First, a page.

Can Snail Mucin Cause Acne?

In this blog, we will provide an insight into snail mucin, a compound secreted by snails that is utilized in skincare products. We will explore its composition, benefits, and its potential role in treating acne. The blog will discuss the causes of acne and how snail mucin might interact with these factors.
Greta Daniskova

Greta Daniskova

Greta is a BSc Biomedical Science student at the University of Westminster, London.

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What is Snail Mucin?

Snail Mucin (slime) is a slippery layer secreted from the ‘slime glands’ on a snail’s body. This slimy fluid performs two functions. On one hand, it’s lubricant: a slug moves by gliding along in a ‘self-lubricated’ manner, and snails digest food without actually chewing it because they secrete digestive enzymes onto it. On the other, it’s adhesive: ‘snail slime’ acts like glue, whatever it sticks to becomes gummed up [1].

Snail Mucin is a mixture of mucin glycoproteins and several beneficial compounds, including allantoin, collagen, elastin, glycolic acid and hyaluronic acid. These compounds end up getting isolated for use within skincare products, which instead of using sheep mucus or human plasma as the base ingredient, have started to use mucins – isolated and transformed into active components [1].

What does Snail Mucin do?

Beyond structural integrity (by protecting the snail against microorganisms and through adhesion), Snail Mucin can also help with secreted substances such as lubrication [2]. Its applications extend into chemistry, biology, biotechnology and biomedicine.

Its use in cosmetics (skincare) is believed to aid healing by decreasing inflammation and speeding up tissue recovery for inflammatory skin conditions such as eczema. Snail mucin also raises healthy fibroblast count (a cell type responsible for the formation of connective tissue), as well as promotes angiogenesis (growth of new blood vessels) [1].

Furthermore, snail mucin has been shown to enhance skin hydration – a factor that contributes to preventing and treating eczema flares, and restoring the integrity of skin barrier function in people with inflammatory skin conditions [1].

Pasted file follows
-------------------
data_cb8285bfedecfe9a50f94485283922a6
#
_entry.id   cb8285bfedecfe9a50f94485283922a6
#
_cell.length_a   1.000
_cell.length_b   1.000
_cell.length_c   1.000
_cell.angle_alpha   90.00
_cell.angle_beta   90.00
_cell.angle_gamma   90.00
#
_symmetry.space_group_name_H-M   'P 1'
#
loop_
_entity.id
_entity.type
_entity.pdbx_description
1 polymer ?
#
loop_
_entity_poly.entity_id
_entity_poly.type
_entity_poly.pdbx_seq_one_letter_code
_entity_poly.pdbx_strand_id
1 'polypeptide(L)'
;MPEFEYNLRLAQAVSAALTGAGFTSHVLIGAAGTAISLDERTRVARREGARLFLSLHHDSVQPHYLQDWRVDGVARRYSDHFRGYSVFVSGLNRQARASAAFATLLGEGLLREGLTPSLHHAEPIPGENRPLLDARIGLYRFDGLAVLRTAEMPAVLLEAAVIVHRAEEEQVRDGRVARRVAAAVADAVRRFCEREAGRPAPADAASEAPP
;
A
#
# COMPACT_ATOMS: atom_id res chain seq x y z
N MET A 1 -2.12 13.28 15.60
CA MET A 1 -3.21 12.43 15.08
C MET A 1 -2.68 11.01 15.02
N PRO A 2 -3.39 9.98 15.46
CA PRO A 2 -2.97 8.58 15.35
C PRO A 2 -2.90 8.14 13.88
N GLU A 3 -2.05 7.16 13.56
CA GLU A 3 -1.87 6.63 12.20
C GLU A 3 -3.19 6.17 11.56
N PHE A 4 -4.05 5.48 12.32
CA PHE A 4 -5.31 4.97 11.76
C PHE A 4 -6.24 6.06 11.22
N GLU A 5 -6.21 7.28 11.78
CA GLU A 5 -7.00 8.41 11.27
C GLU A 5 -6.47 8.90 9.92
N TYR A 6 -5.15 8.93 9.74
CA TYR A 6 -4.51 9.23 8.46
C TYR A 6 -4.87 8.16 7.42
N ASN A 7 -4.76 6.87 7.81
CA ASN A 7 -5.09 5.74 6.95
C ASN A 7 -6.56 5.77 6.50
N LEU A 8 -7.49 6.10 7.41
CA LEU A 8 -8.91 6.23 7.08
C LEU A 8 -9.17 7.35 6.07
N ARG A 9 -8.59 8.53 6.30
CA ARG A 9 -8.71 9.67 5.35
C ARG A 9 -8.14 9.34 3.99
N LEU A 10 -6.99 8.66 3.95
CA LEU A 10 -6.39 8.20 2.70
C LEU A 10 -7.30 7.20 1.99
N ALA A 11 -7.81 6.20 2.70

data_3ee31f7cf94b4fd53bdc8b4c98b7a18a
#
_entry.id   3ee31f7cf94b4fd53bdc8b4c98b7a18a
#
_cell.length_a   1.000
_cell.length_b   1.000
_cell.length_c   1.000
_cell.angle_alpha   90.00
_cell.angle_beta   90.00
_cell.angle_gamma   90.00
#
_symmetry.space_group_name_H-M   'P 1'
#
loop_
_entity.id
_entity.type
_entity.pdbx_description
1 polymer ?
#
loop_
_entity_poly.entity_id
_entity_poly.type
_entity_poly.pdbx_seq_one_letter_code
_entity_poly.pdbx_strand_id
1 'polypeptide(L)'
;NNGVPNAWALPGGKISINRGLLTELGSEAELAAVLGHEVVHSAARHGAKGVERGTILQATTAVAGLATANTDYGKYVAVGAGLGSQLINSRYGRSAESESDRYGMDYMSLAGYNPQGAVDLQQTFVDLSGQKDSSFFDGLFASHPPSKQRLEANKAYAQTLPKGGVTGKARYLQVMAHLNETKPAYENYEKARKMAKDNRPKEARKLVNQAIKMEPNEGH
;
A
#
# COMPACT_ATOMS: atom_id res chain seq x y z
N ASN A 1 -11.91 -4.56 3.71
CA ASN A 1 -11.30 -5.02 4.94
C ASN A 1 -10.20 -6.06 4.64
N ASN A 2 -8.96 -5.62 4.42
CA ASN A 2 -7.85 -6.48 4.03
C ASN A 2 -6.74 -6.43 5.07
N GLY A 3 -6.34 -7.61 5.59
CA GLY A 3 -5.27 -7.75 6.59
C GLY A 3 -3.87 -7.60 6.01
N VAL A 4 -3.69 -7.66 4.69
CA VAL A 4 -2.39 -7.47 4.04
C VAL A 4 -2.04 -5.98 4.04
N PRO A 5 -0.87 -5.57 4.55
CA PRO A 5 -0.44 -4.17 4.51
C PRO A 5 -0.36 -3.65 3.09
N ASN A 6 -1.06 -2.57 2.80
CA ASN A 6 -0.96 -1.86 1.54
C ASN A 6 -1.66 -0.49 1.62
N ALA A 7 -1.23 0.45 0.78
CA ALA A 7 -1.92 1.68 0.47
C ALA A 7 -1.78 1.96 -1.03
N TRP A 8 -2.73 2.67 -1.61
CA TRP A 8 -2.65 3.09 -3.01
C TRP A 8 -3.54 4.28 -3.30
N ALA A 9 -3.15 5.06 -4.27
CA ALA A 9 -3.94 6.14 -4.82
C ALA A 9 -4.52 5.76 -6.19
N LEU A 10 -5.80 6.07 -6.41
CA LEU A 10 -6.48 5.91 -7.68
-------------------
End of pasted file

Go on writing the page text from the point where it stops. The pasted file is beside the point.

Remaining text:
Finally, in addition to skincare, there is also evidence to support the use of Snail Mucin in wound healing, as an antimicrobial agent, and as an aid in the development of surgical glues and treatments for gastric ulcers [2, 3].

What is Acne?

Acne! is a skin condition that develops when hair follicles become blocked. It is characterized by the emergence of raised irregularities of the skin, known as pimples, which may be formed on the face, neck, back, chest and shoulders. It affects people of all ages, but it is more common in teenagers and young adults. Strictly speaking, it is not serious but it may leave some scarring and is often accompanied by a greatly reduced quality of life [4, 5].

What Causes Acne?

The exact mechanisms of Acne aren’t fully understood, although it can be caused by an interplay of factors. One of the major causes is the overproduction of oil by sebaceous glands, contributing to the clogging of hair follicles. Such overproduction of oil can result from a change in hormones, including from puberty, the menstrual cycle, pregnancy or menopause [4].

Another is the build-up of dead skin cells in the pores, which mix with the oils to form what’s known as a plug. Bacteria start thriving in this combo, and inflammation kicks in, leading to the formation of a pimple [4, 6, 7].

However medications and cosmetics can also do this; in particular, oil-based products can be a cause of acne. Other environmental factors, such as pollution, and lifestyle factors, including diet and over-cleansing and over-moisturizing the skin, can play a part in the formation of Acne [6].

Can Snail Mucin Cause Acne?

Snail Mucin is a byproduct of snails and is being used as an ingredient in skincare products that apply to Acne management. Allantoin, collagen, elastin, glycolic acid and hyaluronic acid are some of the beneficial compounds present in this mucin and they are known to be beneficial to the skin [1].

It’s been reported that certain peptides, synthesized from the mucus of the giant African snail, possess antimicrobial activity against Propionibacterium acnes, the bacterium that is strongly implicated as the main cause of the inflammatory stage of acne vulgaris. Hence, it’s possible that snail mucin could prevent acne by killing the bacterium [8].

Also, snail mucus has been said to possess anti-inflammatory activity. Inflammation is a critical component of acne development, and agents that suppress inflammation may help to control Acne [9].

But Snail Mucin has no biological plausibility for the treatment of Acne. Even if we set aside a lack of biological plausibility and non-specific benefits lacking in a known mechanism of action, topical Snail Mucin might not be suitable for all, for example, consider the case of an allergic reaction (itching, rash, hives and congestion being common complications) to Snail Mucin [1].


To conclude, even though the available studies evidence a beneficial outcome for Snail Mucin on Acne, more clinical trials are still required, to assess its pros and cons extensively.

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Greta Daniskova

Greta Daniskova

Greta is a 2nd-year student currently pursuing her Bachelor's Degree in Biomedical Sciences at the University of Westminster in London. Currently, in her second year of undergraduate studies, she exhibits a keen interest in the dynamic field of healthcare. With a focus on understanding the intricacies of human biology and disease mechanisms, Greta is driven by a desire to contribute to advancements in medical research and patient care.